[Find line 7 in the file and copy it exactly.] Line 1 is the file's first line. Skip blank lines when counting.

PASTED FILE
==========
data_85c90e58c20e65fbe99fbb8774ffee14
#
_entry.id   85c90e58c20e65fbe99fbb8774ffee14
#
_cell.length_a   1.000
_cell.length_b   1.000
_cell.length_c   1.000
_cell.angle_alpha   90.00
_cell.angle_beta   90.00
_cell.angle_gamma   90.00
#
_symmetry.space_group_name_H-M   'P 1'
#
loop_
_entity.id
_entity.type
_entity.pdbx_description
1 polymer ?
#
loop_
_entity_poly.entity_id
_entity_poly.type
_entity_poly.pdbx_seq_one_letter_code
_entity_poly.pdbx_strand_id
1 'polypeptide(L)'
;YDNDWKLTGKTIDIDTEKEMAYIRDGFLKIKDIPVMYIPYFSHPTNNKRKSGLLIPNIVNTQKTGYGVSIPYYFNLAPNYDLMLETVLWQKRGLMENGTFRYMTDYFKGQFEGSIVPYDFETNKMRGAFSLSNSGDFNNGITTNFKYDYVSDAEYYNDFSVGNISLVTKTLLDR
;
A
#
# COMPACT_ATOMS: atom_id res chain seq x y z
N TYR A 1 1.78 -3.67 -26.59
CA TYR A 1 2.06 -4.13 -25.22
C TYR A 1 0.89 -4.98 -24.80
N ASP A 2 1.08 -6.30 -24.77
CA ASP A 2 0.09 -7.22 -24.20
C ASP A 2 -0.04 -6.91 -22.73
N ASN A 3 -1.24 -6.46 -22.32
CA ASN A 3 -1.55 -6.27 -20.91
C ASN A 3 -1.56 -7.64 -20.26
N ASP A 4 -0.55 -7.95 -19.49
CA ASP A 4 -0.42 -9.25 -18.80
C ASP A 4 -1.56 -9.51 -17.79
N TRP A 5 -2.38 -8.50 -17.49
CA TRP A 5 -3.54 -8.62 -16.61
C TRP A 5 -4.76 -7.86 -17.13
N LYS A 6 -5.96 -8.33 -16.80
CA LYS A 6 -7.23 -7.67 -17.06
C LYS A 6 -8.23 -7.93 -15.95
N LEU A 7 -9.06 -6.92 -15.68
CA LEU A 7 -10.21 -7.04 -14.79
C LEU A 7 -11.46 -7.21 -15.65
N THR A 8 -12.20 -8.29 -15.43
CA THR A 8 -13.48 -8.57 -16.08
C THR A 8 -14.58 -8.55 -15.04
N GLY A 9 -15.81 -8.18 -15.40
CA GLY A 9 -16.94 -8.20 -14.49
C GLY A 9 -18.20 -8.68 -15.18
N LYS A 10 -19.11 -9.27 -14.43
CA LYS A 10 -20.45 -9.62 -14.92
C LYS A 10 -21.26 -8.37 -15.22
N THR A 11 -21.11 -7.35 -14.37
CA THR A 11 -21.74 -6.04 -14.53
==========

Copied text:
_cell.length_c   1.000